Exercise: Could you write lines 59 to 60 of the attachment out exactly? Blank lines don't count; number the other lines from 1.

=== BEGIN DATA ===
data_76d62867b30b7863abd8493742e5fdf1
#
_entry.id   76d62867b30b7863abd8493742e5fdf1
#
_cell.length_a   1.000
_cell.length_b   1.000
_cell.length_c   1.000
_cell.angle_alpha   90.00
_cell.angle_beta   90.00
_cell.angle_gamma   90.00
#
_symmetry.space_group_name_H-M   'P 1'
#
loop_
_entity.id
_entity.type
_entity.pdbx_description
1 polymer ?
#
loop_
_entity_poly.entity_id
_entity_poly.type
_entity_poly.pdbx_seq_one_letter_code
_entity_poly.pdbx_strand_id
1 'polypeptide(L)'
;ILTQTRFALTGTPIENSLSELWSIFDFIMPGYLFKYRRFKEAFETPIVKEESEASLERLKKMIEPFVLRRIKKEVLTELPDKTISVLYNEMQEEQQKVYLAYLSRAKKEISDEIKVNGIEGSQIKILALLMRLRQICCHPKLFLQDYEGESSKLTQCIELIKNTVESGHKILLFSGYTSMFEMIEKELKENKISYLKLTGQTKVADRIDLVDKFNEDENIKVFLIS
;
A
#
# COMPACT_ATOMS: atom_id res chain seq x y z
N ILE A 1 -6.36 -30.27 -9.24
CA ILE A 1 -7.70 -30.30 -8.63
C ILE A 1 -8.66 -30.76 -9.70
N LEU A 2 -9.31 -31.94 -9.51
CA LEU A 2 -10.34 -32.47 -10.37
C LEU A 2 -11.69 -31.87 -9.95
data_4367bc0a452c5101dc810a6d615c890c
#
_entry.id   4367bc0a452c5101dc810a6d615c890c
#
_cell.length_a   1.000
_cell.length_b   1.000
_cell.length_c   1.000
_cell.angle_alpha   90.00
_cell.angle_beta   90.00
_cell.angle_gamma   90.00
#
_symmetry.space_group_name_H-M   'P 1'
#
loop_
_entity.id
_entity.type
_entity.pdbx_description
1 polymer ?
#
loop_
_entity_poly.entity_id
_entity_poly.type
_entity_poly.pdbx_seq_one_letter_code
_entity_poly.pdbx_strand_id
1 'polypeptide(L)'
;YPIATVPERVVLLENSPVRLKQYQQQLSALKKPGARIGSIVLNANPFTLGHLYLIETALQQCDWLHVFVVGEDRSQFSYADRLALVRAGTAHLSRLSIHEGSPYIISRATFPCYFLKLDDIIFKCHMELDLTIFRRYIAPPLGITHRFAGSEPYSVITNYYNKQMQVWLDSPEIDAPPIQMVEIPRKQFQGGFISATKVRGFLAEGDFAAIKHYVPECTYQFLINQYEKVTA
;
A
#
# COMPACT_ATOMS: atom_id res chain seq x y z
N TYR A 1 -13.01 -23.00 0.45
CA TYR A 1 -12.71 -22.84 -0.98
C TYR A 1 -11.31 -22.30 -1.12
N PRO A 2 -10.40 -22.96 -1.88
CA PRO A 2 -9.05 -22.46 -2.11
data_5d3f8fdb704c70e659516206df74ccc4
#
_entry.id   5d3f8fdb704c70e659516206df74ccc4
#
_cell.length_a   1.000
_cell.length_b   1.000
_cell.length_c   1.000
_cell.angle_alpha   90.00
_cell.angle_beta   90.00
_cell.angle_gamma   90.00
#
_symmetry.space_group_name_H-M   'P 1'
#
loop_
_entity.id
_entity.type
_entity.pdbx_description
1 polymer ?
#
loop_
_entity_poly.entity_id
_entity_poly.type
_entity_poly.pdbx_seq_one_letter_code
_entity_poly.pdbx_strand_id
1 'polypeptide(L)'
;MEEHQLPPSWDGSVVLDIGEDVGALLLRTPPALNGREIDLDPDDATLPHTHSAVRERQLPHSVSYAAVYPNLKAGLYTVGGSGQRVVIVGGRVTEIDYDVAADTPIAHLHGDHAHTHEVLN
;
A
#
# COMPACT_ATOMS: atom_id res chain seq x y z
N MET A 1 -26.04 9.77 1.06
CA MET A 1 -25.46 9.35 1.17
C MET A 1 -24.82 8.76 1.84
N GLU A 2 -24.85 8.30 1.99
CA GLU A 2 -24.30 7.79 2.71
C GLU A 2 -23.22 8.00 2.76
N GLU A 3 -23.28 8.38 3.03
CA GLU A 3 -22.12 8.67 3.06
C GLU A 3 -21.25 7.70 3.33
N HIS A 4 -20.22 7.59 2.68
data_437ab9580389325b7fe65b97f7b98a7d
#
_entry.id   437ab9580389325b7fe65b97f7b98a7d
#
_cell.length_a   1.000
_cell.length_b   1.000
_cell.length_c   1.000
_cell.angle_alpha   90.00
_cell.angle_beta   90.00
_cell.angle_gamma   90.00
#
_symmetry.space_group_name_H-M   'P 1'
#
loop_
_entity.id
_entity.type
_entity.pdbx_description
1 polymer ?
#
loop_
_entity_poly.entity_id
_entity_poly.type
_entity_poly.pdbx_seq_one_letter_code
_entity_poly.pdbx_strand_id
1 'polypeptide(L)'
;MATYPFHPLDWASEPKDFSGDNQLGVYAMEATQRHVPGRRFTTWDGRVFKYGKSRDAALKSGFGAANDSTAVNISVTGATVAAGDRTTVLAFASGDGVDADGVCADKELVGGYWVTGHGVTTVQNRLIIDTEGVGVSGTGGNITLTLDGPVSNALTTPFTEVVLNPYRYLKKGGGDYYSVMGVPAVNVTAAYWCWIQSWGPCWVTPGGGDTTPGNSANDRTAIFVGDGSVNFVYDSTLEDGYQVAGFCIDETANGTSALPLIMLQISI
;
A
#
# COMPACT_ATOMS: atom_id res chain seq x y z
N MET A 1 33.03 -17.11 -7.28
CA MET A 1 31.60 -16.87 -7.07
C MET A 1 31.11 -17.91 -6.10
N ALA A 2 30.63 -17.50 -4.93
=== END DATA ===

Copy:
_entity_poly.pdbx_seq_one_letter_code
_entity_poly.pdbx_strand_id